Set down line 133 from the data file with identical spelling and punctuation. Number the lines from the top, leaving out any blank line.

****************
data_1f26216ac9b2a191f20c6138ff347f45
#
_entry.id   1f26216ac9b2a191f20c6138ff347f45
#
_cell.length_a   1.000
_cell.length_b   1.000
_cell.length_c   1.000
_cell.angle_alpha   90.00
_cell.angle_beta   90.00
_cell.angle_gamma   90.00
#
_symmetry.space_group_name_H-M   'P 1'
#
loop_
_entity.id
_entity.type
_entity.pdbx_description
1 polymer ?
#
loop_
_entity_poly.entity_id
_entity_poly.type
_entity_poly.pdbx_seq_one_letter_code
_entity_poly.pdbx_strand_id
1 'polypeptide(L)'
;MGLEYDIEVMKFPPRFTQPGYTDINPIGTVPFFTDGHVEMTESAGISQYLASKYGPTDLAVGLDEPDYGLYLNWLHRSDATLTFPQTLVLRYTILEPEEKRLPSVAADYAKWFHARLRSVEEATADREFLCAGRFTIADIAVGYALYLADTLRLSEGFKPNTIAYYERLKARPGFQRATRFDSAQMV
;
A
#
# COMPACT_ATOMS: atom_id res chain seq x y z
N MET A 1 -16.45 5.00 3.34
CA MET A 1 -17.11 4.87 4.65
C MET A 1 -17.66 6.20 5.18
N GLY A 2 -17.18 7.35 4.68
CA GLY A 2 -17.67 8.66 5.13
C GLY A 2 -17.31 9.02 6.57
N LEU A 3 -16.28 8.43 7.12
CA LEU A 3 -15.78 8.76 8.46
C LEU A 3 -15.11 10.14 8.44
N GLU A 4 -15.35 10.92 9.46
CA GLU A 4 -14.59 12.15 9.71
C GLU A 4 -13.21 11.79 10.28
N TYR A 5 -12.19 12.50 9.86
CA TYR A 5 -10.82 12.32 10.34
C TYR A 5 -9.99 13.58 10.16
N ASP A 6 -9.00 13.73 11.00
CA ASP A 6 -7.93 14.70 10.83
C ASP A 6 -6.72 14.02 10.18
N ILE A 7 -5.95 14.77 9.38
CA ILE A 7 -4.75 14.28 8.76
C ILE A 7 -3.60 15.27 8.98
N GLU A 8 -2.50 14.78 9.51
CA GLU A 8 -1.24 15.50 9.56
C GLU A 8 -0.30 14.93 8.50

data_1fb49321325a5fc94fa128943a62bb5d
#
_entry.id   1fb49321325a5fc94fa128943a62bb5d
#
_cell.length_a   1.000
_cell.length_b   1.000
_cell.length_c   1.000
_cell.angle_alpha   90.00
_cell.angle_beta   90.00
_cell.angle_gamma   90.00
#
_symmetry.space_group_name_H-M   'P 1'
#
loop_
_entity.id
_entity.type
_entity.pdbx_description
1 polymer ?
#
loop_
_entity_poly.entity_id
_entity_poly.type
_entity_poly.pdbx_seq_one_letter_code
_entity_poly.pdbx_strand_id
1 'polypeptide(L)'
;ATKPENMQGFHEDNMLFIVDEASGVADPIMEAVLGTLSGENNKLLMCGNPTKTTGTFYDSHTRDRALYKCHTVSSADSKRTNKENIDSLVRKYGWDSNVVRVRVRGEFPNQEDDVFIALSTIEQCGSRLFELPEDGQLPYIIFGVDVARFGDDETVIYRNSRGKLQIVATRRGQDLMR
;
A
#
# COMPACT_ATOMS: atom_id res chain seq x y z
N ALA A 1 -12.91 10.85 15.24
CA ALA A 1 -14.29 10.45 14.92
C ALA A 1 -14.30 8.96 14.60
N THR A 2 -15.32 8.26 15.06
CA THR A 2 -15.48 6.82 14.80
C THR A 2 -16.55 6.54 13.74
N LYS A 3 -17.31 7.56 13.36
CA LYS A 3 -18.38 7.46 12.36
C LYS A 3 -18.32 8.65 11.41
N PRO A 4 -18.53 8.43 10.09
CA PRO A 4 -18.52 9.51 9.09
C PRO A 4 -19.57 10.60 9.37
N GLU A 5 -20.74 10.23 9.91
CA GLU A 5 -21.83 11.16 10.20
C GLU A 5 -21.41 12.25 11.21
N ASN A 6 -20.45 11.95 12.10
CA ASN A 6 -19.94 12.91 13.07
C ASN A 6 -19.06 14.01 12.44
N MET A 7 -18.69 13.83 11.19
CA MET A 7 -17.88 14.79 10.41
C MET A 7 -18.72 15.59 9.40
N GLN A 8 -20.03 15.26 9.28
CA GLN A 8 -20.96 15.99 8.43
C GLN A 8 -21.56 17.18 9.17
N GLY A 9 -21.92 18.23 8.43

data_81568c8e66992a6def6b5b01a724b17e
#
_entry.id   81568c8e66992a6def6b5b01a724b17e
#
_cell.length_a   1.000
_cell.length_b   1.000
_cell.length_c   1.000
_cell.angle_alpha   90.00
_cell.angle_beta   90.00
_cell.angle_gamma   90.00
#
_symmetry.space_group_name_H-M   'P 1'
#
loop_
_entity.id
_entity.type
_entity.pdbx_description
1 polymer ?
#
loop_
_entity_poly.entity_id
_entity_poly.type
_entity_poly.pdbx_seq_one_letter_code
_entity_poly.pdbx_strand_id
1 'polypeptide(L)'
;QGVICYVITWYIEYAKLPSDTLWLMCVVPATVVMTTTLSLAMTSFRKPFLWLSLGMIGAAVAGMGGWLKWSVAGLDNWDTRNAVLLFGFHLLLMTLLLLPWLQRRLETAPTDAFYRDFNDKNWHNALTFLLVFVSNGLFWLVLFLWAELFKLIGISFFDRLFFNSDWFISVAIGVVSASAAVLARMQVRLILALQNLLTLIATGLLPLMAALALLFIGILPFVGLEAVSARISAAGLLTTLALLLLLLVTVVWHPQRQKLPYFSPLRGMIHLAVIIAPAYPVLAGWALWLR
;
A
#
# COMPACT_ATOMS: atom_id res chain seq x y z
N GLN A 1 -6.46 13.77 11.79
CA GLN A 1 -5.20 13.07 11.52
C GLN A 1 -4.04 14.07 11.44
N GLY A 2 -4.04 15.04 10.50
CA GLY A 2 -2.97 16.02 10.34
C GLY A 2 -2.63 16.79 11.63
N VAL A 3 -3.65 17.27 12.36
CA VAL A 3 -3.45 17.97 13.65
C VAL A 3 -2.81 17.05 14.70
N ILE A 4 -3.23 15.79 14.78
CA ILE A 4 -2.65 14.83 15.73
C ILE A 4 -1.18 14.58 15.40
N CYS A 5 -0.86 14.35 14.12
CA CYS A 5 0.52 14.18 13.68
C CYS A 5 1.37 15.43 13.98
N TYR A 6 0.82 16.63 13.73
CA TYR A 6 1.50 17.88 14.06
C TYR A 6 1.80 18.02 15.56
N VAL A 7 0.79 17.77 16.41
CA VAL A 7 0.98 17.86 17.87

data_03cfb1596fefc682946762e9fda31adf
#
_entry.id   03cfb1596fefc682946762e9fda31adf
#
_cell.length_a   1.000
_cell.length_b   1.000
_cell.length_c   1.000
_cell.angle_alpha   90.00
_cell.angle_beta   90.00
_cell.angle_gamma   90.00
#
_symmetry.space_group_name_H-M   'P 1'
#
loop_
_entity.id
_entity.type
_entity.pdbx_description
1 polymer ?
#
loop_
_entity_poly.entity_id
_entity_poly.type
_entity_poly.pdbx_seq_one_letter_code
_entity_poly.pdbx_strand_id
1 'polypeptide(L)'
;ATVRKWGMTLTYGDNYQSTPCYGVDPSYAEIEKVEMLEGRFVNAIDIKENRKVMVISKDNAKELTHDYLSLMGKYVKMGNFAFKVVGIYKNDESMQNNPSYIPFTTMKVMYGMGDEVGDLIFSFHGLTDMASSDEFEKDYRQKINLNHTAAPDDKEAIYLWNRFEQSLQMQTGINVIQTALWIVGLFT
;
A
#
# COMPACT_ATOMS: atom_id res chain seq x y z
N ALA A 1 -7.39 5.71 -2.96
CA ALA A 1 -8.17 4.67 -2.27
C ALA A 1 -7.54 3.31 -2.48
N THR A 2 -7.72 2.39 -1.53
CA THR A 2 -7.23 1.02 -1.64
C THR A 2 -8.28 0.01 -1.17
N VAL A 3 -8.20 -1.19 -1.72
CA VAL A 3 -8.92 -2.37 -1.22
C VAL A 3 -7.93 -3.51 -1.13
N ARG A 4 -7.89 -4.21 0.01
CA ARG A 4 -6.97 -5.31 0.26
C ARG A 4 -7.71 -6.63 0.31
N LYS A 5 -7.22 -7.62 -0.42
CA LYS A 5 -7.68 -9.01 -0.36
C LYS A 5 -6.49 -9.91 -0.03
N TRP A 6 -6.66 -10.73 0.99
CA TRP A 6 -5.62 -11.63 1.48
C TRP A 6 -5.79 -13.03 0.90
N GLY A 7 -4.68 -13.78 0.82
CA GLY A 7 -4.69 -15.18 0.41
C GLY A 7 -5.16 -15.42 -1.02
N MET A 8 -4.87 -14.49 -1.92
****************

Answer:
_entity_poly.pdbx_strand_id